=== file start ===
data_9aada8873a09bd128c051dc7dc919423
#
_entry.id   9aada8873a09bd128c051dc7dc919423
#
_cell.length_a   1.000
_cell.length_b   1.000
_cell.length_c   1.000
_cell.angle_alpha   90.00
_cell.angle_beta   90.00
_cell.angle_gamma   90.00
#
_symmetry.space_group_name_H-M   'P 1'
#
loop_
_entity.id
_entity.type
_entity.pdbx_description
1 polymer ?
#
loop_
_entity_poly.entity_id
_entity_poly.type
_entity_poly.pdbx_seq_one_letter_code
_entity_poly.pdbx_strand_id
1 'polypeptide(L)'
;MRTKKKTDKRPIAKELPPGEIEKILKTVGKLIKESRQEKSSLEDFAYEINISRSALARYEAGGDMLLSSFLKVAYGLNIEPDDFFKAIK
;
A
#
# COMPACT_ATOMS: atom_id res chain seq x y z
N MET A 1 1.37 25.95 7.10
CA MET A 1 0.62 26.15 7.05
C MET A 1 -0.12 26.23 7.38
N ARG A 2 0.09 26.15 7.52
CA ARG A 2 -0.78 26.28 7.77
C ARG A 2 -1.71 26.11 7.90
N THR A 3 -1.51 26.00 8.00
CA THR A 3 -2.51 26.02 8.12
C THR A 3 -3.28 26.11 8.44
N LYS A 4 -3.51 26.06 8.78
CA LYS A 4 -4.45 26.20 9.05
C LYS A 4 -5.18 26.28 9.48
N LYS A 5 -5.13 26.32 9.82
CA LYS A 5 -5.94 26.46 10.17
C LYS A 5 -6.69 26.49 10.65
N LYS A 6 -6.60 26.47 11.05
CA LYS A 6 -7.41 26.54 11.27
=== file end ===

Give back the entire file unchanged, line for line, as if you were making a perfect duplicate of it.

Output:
data_9aada8873a09bd128c051dc7dc919423
#
_entry.id   9aada8873a09bd128c051dc7dc919423
#
_cell.length_a   1.000
_cell.length_b   1.000
_cell.length_c   1.000
_cell.angle_alpha   90.00
_cell.angle_beta   90.00
_cell.angle_gamma   90.00
#
_symmetry.space_group_name_H-M   'P 1'
#
loop_
_entity.id
_entity.type
_entity.pdbx_description
1 polymer ?
#
loop_
_entity_poly.entity_id
_entity_poly.type
_entity_poly.pdbx_seq_one_letter_code
_entity_poly.pdbx_strand_id
1 'polypeptide(L)'
;MRTKKKTDKRPIAKELPPGEIEKILKTVGKLIKESRQEKSSLEDFAYEINISRSALARYEAGGDMLLSSFLKVAYGLNIEPDDFFKAIK
;
A
#
# COMPACT_ATOMS: atom_id res chain seq x y z
N MET A 1 1.37 25.95 7.10
CA MET A 1 0.62 26.15 7.05
C MET A 1 -0.12 26.23 7.38
N ARG A 2 0.09 26.15 7.52
CA ARG A 2 -0.78 26.28 7.77
C ARG A 2 -1.71 26.11 7.90
N THR A 3 -1.51 26.00 8.00
CA THR A 3 -2.51 26.02 8.12
C THR A 3 -3.28 26.11 8.44
N LYS A 4 -3.51 26.06 8.78
CA LYS A 4 -4.45 26.20 9.05
C LYS A 4 -5.18 26.28 9.48
N LYS A 5 -5.13 26.32 9.82
CA LYS A 5 -5.94 26.46 10.17
C LYS A 5 -6.69 26.49 10.65
N LYS A 6 -6.60 26.47 11.05
CA LYS A 6 -7.41 26.54 11.27